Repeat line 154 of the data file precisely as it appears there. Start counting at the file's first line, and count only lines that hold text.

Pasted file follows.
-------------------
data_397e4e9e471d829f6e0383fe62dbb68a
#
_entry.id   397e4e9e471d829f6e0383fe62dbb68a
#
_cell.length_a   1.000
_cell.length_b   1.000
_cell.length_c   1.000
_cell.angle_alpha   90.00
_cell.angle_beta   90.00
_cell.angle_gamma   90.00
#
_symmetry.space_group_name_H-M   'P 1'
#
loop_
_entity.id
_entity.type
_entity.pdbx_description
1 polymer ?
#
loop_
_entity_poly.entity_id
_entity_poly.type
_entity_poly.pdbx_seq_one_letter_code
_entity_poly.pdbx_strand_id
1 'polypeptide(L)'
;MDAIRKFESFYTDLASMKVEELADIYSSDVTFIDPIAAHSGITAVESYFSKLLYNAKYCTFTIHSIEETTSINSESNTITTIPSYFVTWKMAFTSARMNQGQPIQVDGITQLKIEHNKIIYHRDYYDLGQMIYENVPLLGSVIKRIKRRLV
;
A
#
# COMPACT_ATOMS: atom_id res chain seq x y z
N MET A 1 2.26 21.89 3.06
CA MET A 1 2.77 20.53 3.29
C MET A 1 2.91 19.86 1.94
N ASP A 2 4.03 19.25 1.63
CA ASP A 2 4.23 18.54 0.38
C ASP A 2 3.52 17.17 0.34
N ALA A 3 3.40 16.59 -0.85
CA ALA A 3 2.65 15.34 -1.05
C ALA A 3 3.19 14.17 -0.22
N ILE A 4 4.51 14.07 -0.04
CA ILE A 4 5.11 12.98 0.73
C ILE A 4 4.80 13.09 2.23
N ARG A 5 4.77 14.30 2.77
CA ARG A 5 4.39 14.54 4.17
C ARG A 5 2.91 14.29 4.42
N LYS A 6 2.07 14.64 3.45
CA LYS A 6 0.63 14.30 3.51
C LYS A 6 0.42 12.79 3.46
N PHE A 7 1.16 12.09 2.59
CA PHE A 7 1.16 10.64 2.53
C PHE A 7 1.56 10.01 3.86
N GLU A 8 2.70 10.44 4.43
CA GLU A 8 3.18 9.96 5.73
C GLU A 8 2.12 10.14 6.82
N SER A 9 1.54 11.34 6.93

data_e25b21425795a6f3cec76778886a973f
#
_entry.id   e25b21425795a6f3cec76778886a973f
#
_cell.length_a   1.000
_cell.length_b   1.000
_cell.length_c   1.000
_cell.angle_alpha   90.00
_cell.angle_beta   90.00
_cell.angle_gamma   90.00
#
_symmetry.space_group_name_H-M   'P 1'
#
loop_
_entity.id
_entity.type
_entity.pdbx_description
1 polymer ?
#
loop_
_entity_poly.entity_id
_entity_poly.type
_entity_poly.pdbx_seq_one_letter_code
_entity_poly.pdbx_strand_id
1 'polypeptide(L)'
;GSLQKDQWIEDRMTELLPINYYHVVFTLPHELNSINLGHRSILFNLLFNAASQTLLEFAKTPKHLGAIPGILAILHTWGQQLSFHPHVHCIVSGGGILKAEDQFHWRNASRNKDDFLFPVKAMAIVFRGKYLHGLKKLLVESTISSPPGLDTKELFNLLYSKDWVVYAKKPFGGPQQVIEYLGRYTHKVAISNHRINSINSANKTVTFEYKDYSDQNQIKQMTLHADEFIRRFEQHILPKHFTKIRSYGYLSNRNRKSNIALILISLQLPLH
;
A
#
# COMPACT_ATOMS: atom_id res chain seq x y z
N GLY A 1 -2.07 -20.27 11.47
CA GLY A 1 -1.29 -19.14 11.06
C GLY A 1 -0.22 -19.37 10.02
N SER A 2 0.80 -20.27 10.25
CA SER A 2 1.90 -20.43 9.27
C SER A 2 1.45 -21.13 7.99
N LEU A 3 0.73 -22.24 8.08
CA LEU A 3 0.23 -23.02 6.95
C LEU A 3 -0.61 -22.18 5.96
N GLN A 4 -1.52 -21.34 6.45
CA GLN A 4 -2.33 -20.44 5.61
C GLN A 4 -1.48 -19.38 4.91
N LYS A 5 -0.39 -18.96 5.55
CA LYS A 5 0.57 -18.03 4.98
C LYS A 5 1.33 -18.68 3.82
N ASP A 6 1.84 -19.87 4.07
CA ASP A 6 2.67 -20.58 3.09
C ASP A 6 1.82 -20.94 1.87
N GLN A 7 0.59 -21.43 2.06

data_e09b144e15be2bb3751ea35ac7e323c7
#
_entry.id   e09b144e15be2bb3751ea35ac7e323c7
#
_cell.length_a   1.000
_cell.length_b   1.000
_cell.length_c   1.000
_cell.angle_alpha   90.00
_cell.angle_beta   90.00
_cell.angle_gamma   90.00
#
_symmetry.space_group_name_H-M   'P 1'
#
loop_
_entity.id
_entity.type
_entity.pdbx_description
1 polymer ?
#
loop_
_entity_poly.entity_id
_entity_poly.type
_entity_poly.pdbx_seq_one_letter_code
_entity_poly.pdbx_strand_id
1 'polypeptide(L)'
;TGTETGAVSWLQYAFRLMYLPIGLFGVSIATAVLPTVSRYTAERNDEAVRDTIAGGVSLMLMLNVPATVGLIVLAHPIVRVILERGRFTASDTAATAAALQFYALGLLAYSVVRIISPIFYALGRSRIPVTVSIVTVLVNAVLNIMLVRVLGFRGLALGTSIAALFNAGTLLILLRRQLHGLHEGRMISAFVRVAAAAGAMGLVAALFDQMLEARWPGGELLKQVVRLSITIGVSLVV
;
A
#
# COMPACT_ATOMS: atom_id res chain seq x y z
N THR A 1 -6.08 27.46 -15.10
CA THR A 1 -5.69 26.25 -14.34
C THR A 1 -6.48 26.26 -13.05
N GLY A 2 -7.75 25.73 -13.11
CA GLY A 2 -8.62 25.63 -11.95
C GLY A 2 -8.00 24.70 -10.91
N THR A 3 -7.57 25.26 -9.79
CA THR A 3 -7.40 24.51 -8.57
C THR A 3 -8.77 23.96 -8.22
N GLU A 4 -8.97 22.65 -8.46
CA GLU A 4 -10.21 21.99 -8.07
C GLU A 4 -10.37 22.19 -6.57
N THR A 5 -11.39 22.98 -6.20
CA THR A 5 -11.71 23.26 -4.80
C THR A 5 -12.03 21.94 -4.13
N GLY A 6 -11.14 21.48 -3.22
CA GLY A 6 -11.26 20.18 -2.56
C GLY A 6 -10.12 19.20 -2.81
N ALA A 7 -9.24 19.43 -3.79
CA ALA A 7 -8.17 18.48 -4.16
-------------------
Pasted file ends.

CA ALA A 7 -8.17 18.48 -4.16